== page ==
Deadly plunge off bridge

Officials say a Jeep carrying seven British tourists has crashed while crossing a high bridge in Iceland, killing three and critically injuring four others.

Icelandic police said one child was among the dead, and two other children were severely hurt.

The accident occurred around 9.30am on Thursday local time when the vehicle slammed through a railing on a one-lane bridge at Skeidararsandur, a vast sand plain on the southern shore of Iceland.

The view from the bridge at Skeidararsandur, Iceland, where a four-wheel drive smashed through the rail and crashed on the sand below, killing three occupants. Picture: WikipediaSource:Supplied

The car landed about nine metres below on a rocky river bank.

Police say it remains unclear what caused the British driver to lose control of the vehicle but temperatures were around freezing at the time.

The accident occurred hours before the North Atlantic island saw sunrise, which hit the capital, Reykjavik, at 11:23 a.m. on Thursday.

An SUV carrying seven members of a British family plunged off a high bridge Thursday in Iceland, killing three people and critically injuring the others. Picture: Adolf Erlingsson/APSource:AP

Tour guide Adolf Erlingsson was among the first on the scene. “It was horrible,” he told The Associated Press. “The car seemed to have hit the ground many meters from where it stopped. We struggled getting everyone out.”

Police only identified the victims as British; their names and ages have not been released.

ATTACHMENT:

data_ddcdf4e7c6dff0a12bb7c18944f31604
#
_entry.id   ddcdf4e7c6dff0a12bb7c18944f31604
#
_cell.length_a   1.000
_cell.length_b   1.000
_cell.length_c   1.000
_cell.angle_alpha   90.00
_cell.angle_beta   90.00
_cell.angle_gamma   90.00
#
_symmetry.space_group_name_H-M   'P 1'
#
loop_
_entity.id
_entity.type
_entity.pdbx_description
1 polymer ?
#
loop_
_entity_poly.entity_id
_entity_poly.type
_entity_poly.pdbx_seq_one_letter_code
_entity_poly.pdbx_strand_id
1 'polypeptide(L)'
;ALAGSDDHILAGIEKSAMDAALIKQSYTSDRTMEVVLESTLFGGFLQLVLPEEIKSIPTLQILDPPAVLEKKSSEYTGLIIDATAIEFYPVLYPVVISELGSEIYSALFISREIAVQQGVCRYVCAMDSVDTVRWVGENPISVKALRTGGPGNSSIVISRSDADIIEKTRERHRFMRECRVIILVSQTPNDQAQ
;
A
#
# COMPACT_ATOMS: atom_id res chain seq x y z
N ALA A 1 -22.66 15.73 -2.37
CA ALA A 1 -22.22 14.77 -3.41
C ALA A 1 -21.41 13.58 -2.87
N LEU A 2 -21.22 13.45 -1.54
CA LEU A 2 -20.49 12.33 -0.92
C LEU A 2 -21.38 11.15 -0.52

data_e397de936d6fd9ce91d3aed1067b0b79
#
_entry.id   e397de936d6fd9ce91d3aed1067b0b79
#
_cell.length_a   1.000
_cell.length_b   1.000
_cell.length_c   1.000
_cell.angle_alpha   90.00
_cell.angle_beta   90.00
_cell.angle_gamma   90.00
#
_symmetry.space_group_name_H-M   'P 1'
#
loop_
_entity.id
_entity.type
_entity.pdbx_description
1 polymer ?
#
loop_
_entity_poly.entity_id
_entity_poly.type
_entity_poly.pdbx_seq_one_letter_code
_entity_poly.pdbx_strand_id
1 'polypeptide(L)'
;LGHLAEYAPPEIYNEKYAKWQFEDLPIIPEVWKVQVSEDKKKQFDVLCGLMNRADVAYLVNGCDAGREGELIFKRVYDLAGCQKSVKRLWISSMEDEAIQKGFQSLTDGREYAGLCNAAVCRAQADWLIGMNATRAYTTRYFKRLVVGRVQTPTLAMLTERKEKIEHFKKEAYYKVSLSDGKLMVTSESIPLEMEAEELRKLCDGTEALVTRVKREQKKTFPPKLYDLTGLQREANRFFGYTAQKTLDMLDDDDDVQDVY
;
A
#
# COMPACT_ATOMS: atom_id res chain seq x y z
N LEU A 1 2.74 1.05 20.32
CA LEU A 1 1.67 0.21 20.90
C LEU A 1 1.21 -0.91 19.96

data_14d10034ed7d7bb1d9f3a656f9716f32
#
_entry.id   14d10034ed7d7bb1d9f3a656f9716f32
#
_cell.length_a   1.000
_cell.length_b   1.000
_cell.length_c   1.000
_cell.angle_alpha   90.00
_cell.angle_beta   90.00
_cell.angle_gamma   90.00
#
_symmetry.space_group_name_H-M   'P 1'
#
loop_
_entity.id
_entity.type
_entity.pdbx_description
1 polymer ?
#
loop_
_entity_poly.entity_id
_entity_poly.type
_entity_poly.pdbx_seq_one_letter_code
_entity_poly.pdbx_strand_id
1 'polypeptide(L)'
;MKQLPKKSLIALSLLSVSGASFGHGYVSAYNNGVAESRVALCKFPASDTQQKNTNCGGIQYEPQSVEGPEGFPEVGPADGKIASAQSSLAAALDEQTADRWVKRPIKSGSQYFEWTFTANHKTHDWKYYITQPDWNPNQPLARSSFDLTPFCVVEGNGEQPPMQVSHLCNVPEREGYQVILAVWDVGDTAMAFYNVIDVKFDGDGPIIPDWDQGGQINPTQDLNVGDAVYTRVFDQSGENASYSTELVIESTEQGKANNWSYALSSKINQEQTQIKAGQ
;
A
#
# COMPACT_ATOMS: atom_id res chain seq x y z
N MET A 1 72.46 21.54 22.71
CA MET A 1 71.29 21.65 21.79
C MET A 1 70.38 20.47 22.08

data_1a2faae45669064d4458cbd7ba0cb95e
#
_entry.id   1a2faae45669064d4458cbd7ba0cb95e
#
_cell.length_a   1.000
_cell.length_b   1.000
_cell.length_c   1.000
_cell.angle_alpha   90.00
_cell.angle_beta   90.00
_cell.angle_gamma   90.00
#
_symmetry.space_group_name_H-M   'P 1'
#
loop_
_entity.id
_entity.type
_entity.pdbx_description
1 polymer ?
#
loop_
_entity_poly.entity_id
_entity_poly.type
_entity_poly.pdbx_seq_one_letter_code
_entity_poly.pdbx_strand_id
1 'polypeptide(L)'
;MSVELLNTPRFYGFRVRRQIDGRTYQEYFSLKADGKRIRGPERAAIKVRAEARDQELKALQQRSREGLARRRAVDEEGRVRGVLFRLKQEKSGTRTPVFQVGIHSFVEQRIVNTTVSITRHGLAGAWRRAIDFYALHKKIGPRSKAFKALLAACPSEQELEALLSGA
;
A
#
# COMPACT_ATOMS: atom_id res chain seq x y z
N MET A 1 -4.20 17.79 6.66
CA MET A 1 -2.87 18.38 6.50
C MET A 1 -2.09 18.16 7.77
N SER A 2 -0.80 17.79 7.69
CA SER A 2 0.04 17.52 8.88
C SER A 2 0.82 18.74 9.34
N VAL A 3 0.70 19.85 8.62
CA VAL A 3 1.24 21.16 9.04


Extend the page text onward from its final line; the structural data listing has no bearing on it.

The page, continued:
The four who survived were flown by helicopter to a hospital in Reykjavik.

Emergency services at the scene of a crash, in Skeidararsandur, Iceland. Picture: Adolf Erlingsson via APSource:AP

The accident took place on Road No. 1, which runs for 1,337 kilometres as it connects coastal towns and villages on this volcanic island of 350,000 people.

Iceland has seen a gigantic tourist boom in the last several years but its infrastructure has not always kept up.

Roads are usually narrow, with many one-lane bridges.

The bridge over Núpsvötn was built in 1973 and is the second-longest bridge in the country, according to Icelandic news website Visir.

The bridge is said to have been the scene of a number of accidents in recent years and is reportedly expected to be replaced soon with a shorter bridge around a quarter of the length.

Skeidararsandur, south of the Vatnajokull Glacier, has been the site of flooding which destroyed roads and bridges but it is not known what caused the car crash. Picture: AP PhotoSource:News Corp Australia

Of the 18 people who have died in traffic accidents in Iceland this year, half of them have been foreign nationals.

Last year was the first on record when more foreigners died than residents, according to the Icelandic Transport Authority.

Colorful northern lights pictured in Iceland, a country which has seen its tourism quadruple in just seven years. Picture: iStockSource:Supplied

This year 2.5 million tourists visited Iceland, drawn to its volcanic landscapes and northern lights, compared with half a million in 2011, according to the Icelandic Tourist Board.

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